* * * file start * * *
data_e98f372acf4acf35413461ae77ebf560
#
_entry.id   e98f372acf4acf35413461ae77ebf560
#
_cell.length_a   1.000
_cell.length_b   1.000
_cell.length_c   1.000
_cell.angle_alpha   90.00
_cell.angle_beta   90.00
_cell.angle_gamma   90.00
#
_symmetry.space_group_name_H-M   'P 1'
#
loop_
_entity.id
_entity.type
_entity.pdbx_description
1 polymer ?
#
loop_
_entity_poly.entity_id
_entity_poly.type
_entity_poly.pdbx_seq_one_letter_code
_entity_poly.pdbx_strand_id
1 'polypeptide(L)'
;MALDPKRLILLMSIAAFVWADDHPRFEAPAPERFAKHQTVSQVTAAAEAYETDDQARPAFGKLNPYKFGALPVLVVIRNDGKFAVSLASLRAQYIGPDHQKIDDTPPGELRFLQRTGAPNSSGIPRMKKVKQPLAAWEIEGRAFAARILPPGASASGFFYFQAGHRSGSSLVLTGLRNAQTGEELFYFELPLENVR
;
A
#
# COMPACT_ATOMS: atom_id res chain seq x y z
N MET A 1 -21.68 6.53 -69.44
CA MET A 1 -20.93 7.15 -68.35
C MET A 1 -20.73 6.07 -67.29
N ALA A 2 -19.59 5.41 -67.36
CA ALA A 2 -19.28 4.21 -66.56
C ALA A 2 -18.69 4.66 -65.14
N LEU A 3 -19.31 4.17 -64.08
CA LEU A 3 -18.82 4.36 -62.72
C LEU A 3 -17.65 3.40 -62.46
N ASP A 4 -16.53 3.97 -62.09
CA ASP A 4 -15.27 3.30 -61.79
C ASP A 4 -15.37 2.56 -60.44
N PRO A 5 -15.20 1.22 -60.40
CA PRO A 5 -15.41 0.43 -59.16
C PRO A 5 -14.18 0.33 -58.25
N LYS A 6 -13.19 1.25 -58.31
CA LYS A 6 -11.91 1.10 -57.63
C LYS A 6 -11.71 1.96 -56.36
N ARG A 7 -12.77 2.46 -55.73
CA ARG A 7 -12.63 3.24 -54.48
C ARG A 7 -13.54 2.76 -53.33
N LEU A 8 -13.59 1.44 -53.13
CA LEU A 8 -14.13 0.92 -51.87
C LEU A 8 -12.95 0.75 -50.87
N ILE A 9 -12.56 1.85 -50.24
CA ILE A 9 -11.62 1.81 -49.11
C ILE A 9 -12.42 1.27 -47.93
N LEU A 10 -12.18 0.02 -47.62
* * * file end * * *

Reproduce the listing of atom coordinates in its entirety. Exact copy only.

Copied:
data_e98f372acf4acf35413461ae77ebf560
#
_entry.id   e98f372acf4acf35413461ae77ebf560
#
_cell.length_a   1.000
_cell.length_b   1.000
_cell.length_c   1.000
_cell.angle_alpha   90.00
_cell.angle_beta   90.00
_cell.angle_gamma   90.00
#
_symmetry.space_group_name_H-M   'P 1'
#
loop_
_entity.id
_entity.type
_entity.pdbx_description
1 polymer ?
#
loop_
_entity_poly.entity_id
_entity_poly.type
_entity_poly.pdbx_seq_one_letter_code
_entity_poly.pdbx_strand_id
1 'polypeptide(L)'
;MALDPKRLILLMSIAAFVWADDHPRFEAPAPERFAKHQTVSQVTAAAEAYETDDQARPAFGKLNPYKFGALPVLVVIRNDGKFAVSLASLRAQYIGPDHQKIDDTPPGELRFLQRTGAPNSSGIPRMKKVKQPLAAWEIEGRAFAARILPPGASASGFFYFQAGHRSGSSLVLTGLRNAQTGEELFYFELPLENVR
;
A
#
# COMPACT_ATOMS: atom_id res chain seq x y z
N MET A 1 -21.68 6.53 -69.44
CA MET A 1 -20.93 7.15 -68.35
C MET A 1 -20.73 6.07 -67.29
N ALA A 2 -19.59 5.41 -67.36
CA ALA A 2 -19.28 4.21 -66.56
C ALA A 2 -18.69 4.66 -65.14
N LEU A 3 -19.31 4.17 -64.08
CA LEU A 3 -18.82 4.36 -62.72
C LEU A 3 -17.65 3.40 -62.46
N ASP A 4 -16.53 3.97 -62.09
CA ASP A 4 -15.27 3.30 -61.79
C ASP A 4 -15.37 2.56 -60.44
N PRO A 5 -15.20 1.22 -60.40
CA PRO A 5 -15.41 0.43 -59.16
C PRO A 5 -14.18 0.33 -58.25
N LYS A 6 -13.19 1.25 -58.31
CA LYS A 6 -11.91 1.10 -57.63
C LYS A 6 -11.71 1.96 -56.36
N ARG A 7 -12.77 2.46 -55.73
CA ARG A 7 -12.63 3.24 -54.48
C ARG A 7 -13.54 2.76 -53.33
N LEU A 8 -13.59 1.44 -53.13
CA LEU A 8 -14.13 0.92 -51.87
C LEU A 8 -12.95 0.75 -50.87
N ILE A 9 -12.56 1.85 -50.24
CA ILE A 9 -11.62 1.81 -49.11
C ILE A 9 -12.42 1.27 -47.93
N LEU A 10 -12.18 0.02 -47.62